Haiti a Year After the Presidential Assassination

Haiti a Year After the Presidential Assassination

Justice evades Jovenel Moïse’s family and the rest of the country.

via The New Yorker: https://www.newyorker.com/news/news-desk/haiti-a-year-after-the-presidential-assassination

In June, a social-media-savvy gang known as 5 Segonn—Five Seconds—took over one of Haiti’s largest courthouses using military-type weapons and drones. The attackers burned documents and seized computers and safes filled with evidence in cases before the courts, further weakening the country’s already enfeebled judiciary. Soon afterward, the nearby National Port Authority locale was attacked; one person died and two were wounded.

Haiti’s Leader Kept a List of Drug Traffickers. His Assassins Came for It.

Haiti’s Leader Kept a List of Drug Traffickers. His Assassins Came for It.

In the months before his murder, President Jovenel Moïse took a number of steps to fight drug and arms smugglers. Some officials now fear he was killed for it.

Link: https://www.nytimes.com/2021/12/12/world/americas/jovenel-moise-haiti-president-drug-traffickers.html

Haiti may now provide the largest route for drugs destined for the United States, but no one knows for sure because the country has become so difficult to police. American law enforcement is unable to run a wiretapping program in the country, or even fully collaborate with its Haitian counterparts, because corruption in the police and judiciary runs so deep, U.S. officials say.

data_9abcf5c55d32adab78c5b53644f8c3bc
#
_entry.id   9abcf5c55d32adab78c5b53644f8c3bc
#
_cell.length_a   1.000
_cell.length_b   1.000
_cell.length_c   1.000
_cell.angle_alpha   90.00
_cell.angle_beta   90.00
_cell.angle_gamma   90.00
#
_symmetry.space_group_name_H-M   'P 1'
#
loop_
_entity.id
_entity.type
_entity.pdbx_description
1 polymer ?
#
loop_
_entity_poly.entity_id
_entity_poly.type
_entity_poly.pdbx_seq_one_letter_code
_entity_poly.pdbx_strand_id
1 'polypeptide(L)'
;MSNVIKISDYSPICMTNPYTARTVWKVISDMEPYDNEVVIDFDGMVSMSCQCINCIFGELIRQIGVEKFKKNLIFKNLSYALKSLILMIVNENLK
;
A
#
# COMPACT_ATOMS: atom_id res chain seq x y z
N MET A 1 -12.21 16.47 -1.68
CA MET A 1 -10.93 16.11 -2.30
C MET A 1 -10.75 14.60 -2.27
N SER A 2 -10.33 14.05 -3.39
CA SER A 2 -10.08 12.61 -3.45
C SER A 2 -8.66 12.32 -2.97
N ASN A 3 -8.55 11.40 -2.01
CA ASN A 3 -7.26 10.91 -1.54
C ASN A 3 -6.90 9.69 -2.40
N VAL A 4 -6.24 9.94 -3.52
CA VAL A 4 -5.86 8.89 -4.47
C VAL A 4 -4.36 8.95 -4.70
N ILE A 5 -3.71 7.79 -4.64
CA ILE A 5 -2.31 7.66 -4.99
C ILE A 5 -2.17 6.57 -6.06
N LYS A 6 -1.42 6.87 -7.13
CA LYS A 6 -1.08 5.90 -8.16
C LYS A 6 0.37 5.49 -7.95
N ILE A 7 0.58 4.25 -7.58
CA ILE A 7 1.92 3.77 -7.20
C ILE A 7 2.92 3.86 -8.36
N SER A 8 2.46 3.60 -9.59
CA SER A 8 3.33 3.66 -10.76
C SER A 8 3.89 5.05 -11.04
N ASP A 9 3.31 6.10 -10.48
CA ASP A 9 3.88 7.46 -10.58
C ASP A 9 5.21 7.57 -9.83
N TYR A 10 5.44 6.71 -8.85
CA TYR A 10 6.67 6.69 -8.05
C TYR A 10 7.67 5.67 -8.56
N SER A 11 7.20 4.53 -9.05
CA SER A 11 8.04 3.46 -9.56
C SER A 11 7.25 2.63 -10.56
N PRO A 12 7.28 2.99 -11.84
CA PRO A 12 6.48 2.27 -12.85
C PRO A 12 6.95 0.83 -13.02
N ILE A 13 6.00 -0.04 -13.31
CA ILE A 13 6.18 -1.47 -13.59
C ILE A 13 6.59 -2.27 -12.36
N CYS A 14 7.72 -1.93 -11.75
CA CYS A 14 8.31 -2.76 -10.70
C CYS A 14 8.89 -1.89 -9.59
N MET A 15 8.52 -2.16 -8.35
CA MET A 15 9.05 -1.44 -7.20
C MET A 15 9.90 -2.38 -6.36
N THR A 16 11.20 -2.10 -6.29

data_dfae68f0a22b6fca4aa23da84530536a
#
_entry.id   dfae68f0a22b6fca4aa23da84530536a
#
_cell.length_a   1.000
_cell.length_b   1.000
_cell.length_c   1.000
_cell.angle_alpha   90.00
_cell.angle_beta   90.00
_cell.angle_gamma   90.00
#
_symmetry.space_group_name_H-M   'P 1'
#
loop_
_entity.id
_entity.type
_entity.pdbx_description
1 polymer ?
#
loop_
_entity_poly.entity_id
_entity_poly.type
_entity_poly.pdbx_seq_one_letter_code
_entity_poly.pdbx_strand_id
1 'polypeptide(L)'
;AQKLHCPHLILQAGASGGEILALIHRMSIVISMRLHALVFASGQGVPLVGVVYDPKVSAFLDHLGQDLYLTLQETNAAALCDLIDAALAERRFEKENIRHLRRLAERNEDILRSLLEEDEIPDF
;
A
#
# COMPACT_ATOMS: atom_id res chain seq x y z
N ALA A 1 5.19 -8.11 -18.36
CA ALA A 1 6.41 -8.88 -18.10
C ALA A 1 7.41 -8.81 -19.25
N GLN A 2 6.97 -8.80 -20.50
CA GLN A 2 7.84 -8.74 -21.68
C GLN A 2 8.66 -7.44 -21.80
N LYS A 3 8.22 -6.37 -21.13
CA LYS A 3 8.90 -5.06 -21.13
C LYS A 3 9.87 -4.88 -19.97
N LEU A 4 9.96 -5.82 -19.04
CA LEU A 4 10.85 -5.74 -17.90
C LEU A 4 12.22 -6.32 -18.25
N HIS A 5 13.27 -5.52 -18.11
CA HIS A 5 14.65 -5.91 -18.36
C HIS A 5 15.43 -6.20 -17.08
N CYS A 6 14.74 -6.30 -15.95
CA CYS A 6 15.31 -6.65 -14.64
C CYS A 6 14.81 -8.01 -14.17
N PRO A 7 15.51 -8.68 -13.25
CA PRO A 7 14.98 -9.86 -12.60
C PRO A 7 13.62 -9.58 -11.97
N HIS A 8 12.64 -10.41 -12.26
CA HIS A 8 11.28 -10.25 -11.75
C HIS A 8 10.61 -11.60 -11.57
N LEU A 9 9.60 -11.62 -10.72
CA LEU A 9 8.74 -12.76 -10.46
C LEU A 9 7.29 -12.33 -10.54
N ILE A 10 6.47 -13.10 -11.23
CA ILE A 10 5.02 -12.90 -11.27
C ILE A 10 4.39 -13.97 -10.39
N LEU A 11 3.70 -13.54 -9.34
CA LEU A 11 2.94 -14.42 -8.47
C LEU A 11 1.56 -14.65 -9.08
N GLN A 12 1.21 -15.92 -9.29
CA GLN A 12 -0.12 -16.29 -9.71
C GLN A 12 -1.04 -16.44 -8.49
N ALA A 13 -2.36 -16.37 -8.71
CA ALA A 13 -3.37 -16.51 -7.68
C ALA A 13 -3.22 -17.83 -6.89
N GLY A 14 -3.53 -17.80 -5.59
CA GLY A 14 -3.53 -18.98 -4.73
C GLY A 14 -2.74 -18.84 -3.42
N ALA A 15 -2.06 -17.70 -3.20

The Assassination of Haiti’s President

The Assassination of Haiti’s President

Jovenel Moïse’s family deserves justice for his horrific killing. So do all of the Haitian families who suffered during his rule.

via The New Yorker: https://www.newyorker.com/news/news-desk/the-assassination-of-haitis-president

There are close to a hundred gangs active in Haiti. According to Pierre Espérance, the executive director of the Haitian National Human Rights Defense Network, they control more than half of the country. Turf wars, murders, rapes, and kidnappings have recently led to the displacement of more than eighteen thousand people. Seeking refuge, some sleep in public parks and squares while others crowd into churches and gymnasiums, even as coronavirus cases have remained on the rise. During Moïse’s time in office, gangs carried out thirteen massacres in poor opposition neighborhoods. The International Human Rights Clinic at Harvard Law School and the Haitian Observatory for Crimes Against Humanity studied three and defined them as crimes against humanity.